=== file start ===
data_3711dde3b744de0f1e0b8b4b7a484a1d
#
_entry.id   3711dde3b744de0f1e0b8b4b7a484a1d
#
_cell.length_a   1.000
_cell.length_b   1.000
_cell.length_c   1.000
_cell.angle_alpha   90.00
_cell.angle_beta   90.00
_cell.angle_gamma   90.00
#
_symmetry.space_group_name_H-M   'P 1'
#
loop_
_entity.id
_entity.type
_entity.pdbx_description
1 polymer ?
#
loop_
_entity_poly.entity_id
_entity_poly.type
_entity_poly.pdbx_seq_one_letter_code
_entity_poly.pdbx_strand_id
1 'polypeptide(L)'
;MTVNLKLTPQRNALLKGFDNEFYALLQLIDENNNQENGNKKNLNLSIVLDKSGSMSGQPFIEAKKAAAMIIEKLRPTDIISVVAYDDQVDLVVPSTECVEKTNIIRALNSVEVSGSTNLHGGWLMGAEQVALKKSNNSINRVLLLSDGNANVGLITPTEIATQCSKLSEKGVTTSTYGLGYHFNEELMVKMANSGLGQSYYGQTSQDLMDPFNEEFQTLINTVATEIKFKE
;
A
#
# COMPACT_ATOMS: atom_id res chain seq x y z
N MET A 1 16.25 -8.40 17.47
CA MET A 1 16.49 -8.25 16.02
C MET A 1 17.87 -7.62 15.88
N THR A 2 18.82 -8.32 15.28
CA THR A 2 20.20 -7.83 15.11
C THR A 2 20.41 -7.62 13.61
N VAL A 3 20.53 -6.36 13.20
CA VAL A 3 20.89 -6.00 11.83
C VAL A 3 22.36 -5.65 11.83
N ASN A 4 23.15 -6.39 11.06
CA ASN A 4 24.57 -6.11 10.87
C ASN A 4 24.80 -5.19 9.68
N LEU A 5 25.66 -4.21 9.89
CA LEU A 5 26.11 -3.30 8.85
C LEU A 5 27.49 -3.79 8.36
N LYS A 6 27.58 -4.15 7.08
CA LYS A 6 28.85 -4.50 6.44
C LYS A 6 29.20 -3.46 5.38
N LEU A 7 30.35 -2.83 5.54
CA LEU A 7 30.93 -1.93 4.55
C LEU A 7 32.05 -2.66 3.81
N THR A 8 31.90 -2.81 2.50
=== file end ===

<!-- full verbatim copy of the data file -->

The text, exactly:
data_3711dde3b744de0f1e0b8b4b7a484a1d
#
_entry.id   3711dde3b744de0f1e0b8b4b7a484a1d
#
_cell.length_a   1.000
_cell.length_b   1.000
_cell.length_c   1.000
_cell.angle_alpha   90.00
_cell.angle_beta   90.00
_cell.angle_gamma   90.00
#
_symmetry.space_group_name_H-M   'P 1'
#
loop_
_entity.id
_entity.type
_entity.pdbx_description
1 polymer ?
#
loop_
_entity_poly.entity_id
_entity_poly.type
_entity_poly.pdbx_seq_one_letter_code
_entity_poly.pdbx_strand_id
1 'polypeptide(L)'
;MTVNLKLTPQRNALLKGFDNEFYALLQLIDENNNQENGNKKNLNLSIVLDKSGSMSGQPFIEAKKAAAMIIEKLRPTDIISVVAYDDQVDLVVPSTECVEKTNIIRALNSVEVSGSTNLHGGWLMGAEQVALKKSNNSINRVLLLSDGNANVGLITPTEIATQCSKLSEKGVTTSTYGLGYHFNEELMVKMANSGLGQSYYGQTSQDLMDPFNEEFQTLINTVATEIKFKE
;
A
#
# COMPACT_ATOMS: atom_id res chain seq x y z
N MET A 1 16.25 -8.40 17.47
CA MET A 1 16.49 -8.25 16.02
C MET A 1 17.87 -7.62 15.88
N THR A 2 18.82 -8.32 15.28
CA THR A 2 20.20 -7.83 15.11
C THR A 2 20.41 -7.62 13.61
N VAL A 3 20.53 -6.36 13.20
CA VAL A 3 20.89 -6.00 11.83
C VAL A 3 22.36 -5.65 11.83
N ASN A 4 23.15 -6.39 11.06
CA ASN A 4 24.57 -6.11 10.87
C ASN A 4 24.80 -5.19 9.68
N LEU A 5 25.66 -4.21 9.89
CA LEU A 5 26.11 -3.30 8.85
C LEU A 5 27.49 -3.79 8.36
N LYS A 6 27.58 -4.15 7.08
CA LYS A 6 28.85 -4.50 6.44
C LYS A 6 29.20 -3.46 5.38
N LEU A 7 30.35 -2.83 5.54
CA LEU A 7 30.93 -1.93 4.55
C LEU A 7 32.05 -2.66 3.81
N THR A 8 31.90 -2.81 2.50